Only ours are methodologically valid. It’s a common creationist tactic to fling around big numbers to ‘disprove’ evolution: for instance, I’ve had this mysterious Borel’s Law (that anything with odds worse than 1 in 1050 can never happen) thrown in my face many times, followed by the declaration that the odds of the simplest organism forming by chance are 1 in 10340,000,000. It’s complete nonsense, of course — their calculations all ignore the reality of the actual events, assuming that everything must form spontaneously and all at once, which is exactly the opposite of how probability plays a role in evolution. It’s annoying and inane, and the creationists never seem to learn…perhaps because the rubes they pander to are easily dazzled by even bogus mathematics, so they keep doing it.
We’re going to have to start firing back. Doug Theobald, a long-time contributor to Talk.Origins and the Panda’s Thumb, has written a very nice paper testing the likelihood that all life on earth is not related by common descent, and he comes up with some numbers of many digits to support evolutionary theory. Nick Matzke has a summary, and the story has been written up for National Geographic.
Basically, the idea is this: take a small set of known, conserved proteins that are shared in all organisms, not restricting ourselves to one kingdom or one phylum, but grabbing them all. In this paper, that data set consists of 23 proteins from 12 taxa in the Big Three domains: Bacteria, Archaea, and Eukarya. Then set up many different models to explain the relationships of these species. For instance, you could organize them into the classic single tree, where all are related, or you could model them as three independent origins, for each of Bacteria, Archaea, or Eukarya, or you could postulate other combinations, such as that Bacteria arose independently of Archaea and Eukarya, which share a common ancestor. Finally, you tell your computer to do a lot of statistics on the models, asking how likely it is that two independent groups would each arrive at similar sequences, rating each of the models for parsimony and accuracy against the evidence.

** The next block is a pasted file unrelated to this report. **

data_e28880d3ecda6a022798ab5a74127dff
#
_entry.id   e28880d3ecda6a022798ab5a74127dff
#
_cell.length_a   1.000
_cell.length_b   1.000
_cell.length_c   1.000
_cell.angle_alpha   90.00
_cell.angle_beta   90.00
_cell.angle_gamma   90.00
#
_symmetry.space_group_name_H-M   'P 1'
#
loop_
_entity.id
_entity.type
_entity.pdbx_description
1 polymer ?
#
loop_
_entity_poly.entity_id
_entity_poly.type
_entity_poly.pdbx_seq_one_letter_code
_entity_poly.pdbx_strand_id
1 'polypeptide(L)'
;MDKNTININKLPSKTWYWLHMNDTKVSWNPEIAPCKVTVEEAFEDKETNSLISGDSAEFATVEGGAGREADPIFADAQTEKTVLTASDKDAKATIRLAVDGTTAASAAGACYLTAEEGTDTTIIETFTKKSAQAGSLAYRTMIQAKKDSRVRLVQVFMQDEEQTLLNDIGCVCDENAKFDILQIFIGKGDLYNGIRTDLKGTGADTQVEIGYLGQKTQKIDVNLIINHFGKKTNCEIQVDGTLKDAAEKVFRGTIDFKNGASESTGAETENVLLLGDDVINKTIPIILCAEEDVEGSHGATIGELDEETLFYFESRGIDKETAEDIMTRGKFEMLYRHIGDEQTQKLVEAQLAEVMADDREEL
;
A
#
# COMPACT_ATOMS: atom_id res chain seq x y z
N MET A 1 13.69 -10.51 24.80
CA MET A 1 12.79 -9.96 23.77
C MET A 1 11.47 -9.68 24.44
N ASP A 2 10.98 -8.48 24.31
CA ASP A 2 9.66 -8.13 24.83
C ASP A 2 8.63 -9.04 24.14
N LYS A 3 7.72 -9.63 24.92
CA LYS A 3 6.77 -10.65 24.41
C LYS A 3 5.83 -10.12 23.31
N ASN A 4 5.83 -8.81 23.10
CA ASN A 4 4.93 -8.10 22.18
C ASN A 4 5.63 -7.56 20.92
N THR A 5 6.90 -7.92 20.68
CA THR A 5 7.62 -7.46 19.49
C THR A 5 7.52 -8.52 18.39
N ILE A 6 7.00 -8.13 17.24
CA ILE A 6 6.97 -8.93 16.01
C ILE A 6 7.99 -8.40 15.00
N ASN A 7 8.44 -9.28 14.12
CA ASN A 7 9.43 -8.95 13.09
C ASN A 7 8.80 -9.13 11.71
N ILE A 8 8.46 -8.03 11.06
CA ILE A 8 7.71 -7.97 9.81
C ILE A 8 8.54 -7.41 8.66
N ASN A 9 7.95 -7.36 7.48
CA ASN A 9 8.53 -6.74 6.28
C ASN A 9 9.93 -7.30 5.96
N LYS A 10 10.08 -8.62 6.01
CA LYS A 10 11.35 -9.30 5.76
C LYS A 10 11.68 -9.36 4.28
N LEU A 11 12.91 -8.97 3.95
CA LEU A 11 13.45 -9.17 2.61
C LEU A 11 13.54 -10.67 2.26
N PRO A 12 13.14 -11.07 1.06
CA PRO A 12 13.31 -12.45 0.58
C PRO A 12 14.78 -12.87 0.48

And the winner is…common ancestry, with one branching tree! This is what we expected, of course, and what Theobald has done is to test our assumptions, always a good thing to do.
More complicated permutations of these models were also tried. What if there were a significant amount of horizontal gene transfer? Would that make multiple origins of modern life more likely? He was testing models like the ones below, where the dotted lines represent genes that leap across taxa to confuse the issue.
The answer here is that they don’t. These models can also be evaluated by statistical methods, and the best fit is again the one on the right, with a single ancestral root. People might recall the infamous “Darwin was wrong” cover from New Scientist—well, these results say that New Scientist was wrong, the existence of extensive horizontal gene transfer does not negate the fact of common descent.
So what’s the big number? There are lots of them in the paper, since it evolves many comparisons, but Theobald distills it down to just the odds that bacteria have an independent origin from Archaea and eukaryotes:
But, based on the new analysis, the odds of that are “just astronomically enormous,” he said. “The number’s so big, it’s kind of silly to say it”–1 in 10 to the 2,680th power, or 10 followed by 2,680 zeros.
One in 102680? Hey, aren’t those odds a little worse than Borel’s criterion of one in 1050?
Stay tuned to the Panda’s Thumb. Apparently, once he finishes up the trifling business of wrapping up a semester’s teaching, Theobald will be putting up a synopsis of his own and answering questions online.
Theobald D (2010) A formal test of the theory of universal common ancestry. Nature 465(13):219-222.